The NAR's existing homes sales numbers are out, and show a 10.6 percent drop in sales volume versus year-ago levels:
Total existing-home sales – including single-family, townhomes, condominiums and co-ops – eased by 0.3 percent to a seasonally adjusted annual rate1 of 5.99 million units in May from an upwardly revised pace of 6.01 million in April, and are 10.3 percent below the 6.68 million-unit level in May 2006.
Median price also declined, dropping 2.1 percent from year-ago:
The national median existing-home price for all housing types was $223,700 in May, which is 2.1 percent below May 2006 when the median was $228,500.
Lawrence Yun, the NAR's chief economist, waxed poetic about the 'psychological' reasons for the slump, saying, "I think psychological factors are currently the biggest drag on the housing market, in addition to a disruption from tighter credit for subprime borrowers." Yun couldn't be more wrong. Tighter credit availability is tied to quickly declining asset performance. Borrowers aren't blind to this, like Yun seems to think they are -- they're simply reacting to the new reality of the marketplace. Yun makes it sound as if borrowers' newfound reticence is purely a mental issue in need of a little positive thinking. For its part, the AP coverage notes that the pace of existing homes is the slowest since 2003, and inventory has reached levels not seen since the early 1990s:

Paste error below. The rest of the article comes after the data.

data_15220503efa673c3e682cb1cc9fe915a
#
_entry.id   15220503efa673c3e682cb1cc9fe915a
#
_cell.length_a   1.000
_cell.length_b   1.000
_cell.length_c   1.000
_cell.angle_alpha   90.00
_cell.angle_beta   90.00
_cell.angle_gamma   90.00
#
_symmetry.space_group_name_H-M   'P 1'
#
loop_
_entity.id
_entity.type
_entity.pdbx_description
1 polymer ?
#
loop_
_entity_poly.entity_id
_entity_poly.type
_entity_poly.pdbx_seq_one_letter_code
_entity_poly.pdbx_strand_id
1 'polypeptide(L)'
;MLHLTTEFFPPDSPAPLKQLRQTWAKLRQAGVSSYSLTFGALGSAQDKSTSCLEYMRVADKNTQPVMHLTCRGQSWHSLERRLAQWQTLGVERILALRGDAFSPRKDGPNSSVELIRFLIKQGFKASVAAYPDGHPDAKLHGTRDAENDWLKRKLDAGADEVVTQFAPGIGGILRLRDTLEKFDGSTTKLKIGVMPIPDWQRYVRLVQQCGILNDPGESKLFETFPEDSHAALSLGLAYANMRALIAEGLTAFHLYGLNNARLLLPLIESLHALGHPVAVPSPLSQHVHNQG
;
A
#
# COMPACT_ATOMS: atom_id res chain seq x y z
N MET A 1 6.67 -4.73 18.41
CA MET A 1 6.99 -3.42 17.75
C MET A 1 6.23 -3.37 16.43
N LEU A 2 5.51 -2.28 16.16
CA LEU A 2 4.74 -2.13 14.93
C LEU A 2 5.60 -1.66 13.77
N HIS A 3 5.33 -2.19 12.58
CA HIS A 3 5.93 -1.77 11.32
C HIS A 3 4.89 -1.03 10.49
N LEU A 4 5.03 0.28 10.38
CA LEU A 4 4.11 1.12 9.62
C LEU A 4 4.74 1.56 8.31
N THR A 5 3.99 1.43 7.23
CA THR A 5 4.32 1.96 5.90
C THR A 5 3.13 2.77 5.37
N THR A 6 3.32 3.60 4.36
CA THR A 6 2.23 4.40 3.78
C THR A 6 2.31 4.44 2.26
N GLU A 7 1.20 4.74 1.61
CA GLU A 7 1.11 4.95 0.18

In a troubling sign for the future, the inventory of unsold homes rose by 5 percent to 4.43 million units in May, a level that would take 8.9 months to clear out at the May sales pace. That is the highest inventory level since the last deep slump in housing in 1992.
But I'm sure this is all the result of "psychological factors." Just remember -- like Lawrence Yun says, it's all in our head.